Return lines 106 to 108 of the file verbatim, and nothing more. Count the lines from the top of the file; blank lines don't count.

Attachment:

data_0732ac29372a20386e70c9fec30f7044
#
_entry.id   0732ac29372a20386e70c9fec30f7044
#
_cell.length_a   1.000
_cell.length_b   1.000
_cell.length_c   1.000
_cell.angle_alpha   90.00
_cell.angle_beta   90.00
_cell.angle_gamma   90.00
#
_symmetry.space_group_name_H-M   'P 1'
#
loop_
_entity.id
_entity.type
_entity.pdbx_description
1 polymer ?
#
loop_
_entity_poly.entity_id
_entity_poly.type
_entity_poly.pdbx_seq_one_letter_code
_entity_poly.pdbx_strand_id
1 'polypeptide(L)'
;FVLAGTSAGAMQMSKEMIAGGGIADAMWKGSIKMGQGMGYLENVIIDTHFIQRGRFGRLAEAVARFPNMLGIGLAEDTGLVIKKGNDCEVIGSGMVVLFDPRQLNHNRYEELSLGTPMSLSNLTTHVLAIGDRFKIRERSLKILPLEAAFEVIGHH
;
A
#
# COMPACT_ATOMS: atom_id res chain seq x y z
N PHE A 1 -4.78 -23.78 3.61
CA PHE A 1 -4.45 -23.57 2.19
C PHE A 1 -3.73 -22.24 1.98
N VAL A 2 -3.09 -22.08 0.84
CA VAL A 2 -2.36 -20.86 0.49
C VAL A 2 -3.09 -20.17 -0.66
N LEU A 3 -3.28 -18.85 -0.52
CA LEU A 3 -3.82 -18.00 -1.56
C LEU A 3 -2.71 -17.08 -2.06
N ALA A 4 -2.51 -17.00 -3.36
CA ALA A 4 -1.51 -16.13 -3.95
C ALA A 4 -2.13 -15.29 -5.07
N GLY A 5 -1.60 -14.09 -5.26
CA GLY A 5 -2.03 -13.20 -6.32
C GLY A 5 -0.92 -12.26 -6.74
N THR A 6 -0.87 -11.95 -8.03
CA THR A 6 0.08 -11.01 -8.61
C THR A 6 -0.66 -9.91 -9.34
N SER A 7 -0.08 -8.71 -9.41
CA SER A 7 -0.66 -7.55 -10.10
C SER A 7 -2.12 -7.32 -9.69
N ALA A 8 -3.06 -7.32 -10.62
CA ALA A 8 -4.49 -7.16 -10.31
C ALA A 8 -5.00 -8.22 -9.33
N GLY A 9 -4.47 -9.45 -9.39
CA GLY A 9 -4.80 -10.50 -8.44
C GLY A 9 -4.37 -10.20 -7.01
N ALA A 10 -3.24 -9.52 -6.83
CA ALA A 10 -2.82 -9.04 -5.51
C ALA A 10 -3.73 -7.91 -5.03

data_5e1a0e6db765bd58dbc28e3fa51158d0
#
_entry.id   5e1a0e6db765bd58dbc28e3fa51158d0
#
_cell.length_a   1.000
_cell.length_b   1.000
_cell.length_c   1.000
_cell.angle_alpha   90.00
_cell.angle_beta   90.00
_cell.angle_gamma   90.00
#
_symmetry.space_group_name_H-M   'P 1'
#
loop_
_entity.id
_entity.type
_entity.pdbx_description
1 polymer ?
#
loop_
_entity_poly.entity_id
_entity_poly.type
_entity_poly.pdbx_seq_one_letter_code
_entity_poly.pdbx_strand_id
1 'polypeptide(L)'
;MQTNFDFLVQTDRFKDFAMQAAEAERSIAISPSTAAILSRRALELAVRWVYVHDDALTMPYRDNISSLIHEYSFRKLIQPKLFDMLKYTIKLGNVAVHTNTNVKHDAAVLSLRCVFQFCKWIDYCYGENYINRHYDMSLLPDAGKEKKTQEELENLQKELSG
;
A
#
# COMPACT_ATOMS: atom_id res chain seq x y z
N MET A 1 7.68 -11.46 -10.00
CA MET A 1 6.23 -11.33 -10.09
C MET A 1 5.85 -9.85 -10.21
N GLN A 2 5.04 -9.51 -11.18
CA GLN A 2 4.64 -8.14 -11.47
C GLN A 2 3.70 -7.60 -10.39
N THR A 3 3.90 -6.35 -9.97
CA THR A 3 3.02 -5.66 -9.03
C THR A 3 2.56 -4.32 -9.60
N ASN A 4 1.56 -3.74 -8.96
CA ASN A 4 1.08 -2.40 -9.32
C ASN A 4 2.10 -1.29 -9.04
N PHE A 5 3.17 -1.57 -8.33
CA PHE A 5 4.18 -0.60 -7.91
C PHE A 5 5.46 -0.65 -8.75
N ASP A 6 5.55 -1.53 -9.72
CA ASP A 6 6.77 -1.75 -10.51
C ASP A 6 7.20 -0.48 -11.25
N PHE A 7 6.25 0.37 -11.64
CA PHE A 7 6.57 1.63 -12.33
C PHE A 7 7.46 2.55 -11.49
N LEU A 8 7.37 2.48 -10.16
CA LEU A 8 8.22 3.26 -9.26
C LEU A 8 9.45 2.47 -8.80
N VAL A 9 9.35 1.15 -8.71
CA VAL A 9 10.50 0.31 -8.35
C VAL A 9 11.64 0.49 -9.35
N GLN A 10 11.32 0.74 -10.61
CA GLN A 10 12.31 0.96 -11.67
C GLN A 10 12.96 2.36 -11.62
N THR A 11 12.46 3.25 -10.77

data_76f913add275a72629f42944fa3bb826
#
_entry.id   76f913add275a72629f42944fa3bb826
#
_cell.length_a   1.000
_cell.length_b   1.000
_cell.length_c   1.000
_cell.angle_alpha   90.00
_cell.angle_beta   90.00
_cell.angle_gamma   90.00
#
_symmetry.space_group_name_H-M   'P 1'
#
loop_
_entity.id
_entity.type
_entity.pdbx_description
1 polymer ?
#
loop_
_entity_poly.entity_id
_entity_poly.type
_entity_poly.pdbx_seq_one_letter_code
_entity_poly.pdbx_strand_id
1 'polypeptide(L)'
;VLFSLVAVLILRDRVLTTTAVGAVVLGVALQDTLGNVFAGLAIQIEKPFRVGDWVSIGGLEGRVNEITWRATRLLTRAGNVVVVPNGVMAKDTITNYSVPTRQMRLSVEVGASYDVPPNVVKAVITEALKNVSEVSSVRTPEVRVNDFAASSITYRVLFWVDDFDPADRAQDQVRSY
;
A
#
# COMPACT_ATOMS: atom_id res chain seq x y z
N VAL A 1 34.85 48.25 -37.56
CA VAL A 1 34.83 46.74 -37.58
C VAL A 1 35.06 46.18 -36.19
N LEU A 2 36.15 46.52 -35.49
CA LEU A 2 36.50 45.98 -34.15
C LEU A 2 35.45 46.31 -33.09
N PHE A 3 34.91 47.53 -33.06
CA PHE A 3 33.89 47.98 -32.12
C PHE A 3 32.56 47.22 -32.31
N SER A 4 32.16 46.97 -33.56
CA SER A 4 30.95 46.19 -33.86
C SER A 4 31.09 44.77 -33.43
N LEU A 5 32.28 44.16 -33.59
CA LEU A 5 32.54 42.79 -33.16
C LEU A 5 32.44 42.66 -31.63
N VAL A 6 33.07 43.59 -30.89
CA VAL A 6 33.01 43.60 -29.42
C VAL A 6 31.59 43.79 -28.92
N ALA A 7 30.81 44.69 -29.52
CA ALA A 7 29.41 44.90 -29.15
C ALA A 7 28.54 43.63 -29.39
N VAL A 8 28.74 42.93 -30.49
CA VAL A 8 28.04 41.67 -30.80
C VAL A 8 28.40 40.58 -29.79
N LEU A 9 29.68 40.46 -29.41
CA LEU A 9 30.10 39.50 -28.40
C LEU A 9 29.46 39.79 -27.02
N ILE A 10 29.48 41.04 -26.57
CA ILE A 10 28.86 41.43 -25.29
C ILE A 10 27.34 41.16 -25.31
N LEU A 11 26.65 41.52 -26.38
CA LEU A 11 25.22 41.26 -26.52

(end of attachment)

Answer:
N ASP A 6 5.55 -1.53 -9.72
CA ASP A 6 6.77 -1.75 -10.51
C ASP A 6 7.20 -0.48 -11.25